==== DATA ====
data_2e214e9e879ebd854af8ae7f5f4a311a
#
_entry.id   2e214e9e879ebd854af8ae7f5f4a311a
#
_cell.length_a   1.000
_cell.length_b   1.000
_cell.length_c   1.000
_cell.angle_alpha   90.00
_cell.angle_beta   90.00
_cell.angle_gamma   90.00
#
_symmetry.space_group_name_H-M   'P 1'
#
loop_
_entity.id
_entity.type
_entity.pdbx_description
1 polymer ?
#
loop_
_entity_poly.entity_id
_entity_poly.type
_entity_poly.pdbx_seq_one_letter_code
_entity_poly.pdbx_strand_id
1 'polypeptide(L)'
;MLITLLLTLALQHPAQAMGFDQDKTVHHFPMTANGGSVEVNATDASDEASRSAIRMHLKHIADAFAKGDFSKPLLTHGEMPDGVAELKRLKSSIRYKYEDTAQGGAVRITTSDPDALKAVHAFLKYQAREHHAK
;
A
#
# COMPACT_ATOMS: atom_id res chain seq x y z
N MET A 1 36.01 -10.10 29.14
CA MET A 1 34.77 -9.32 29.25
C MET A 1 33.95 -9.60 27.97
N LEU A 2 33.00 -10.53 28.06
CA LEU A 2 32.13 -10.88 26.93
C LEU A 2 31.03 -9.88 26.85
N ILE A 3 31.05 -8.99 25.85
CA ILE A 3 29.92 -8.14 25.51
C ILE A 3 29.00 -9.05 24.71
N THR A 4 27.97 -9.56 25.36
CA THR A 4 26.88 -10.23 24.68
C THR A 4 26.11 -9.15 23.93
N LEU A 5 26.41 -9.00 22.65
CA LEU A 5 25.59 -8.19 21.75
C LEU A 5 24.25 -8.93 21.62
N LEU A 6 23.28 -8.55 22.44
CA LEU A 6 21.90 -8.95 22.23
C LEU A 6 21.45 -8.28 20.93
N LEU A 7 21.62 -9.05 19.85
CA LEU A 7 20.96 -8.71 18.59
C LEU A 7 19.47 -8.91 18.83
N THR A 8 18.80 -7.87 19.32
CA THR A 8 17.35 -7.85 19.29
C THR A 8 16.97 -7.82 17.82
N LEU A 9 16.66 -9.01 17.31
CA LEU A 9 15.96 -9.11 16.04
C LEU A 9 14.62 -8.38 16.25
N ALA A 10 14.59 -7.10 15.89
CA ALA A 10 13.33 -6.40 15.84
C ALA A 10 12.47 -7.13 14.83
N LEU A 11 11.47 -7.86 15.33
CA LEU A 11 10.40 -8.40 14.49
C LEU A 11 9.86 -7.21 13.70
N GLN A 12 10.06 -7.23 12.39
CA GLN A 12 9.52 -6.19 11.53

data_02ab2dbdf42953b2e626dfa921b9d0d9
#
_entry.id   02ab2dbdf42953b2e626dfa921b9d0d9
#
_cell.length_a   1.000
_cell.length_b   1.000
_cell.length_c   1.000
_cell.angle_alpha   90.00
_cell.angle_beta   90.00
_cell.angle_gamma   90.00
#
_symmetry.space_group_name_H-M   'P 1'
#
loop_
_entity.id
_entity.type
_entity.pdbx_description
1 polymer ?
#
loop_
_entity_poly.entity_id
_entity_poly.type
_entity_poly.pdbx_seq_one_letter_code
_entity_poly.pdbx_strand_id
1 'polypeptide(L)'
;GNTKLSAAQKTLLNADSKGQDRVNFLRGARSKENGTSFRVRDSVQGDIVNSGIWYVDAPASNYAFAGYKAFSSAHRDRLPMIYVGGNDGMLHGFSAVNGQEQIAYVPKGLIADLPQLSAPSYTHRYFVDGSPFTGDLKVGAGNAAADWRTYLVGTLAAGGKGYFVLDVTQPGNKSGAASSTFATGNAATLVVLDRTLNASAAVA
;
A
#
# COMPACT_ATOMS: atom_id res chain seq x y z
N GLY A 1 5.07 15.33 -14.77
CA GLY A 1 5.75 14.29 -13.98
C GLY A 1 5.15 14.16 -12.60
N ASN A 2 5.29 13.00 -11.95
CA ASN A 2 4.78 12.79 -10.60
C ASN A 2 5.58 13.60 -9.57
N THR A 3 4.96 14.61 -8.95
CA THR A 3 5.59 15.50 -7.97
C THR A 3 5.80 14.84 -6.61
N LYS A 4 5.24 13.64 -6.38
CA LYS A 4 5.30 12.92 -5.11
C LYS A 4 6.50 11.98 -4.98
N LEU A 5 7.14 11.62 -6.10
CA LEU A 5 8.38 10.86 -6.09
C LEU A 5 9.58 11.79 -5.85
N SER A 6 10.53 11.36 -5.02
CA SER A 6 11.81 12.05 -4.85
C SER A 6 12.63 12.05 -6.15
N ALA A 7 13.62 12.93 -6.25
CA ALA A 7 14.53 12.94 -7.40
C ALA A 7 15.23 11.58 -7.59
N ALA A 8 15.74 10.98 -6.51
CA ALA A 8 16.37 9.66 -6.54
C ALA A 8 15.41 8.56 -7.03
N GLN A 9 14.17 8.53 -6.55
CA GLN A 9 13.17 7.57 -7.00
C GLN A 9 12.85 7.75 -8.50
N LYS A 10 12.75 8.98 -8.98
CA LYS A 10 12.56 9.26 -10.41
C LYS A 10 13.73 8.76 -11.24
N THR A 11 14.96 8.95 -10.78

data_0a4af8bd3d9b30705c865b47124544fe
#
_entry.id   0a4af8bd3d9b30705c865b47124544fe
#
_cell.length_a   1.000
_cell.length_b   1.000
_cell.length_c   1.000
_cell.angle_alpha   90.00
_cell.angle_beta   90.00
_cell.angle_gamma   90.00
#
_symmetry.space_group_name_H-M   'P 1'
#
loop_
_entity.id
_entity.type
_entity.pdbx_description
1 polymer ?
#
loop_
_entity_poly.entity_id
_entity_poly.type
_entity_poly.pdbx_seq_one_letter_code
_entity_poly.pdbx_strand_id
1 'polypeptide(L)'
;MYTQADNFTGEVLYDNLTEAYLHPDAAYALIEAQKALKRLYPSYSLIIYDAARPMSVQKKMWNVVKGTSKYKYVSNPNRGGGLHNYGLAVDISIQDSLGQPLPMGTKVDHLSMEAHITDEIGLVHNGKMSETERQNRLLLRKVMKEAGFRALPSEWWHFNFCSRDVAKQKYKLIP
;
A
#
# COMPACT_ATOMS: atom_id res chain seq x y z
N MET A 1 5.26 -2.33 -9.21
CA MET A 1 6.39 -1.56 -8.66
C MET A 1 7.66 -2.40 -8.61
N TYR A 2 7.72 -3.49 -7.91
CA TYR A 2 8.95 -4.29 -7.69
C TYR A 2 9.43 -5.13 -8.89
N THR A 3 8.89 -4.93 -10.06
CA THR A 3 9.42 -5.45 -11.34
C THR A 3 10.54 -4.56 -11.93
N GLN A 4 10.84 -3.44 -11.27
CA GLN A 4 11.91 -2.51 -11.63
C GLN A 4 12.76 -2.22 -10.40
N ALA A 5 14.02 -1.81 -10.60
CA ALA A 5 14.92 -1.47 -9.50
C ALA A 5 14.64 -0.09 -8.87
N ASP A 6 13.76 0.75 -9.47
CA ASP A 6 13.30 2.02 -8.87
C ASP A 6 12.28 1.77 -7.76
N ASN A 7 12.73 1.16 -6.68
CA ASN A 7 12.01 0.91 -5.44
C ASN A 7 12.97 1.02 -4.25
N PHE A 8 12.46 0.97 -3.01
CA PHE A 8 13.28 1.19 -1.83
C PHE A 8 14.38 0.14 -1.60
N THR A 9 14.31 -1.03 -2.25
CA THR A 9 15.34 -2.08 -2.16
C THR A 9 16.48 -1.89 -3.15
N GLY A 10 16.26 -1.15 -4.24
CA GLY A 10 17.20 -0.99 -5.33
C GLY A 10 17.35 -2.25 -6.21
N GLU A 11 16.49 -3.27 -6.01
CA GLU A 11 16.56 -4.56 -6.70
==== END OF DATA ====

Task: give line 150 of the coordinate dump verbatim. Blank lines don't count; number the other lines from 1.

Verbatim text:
_entity_poly.pdbx_strand_id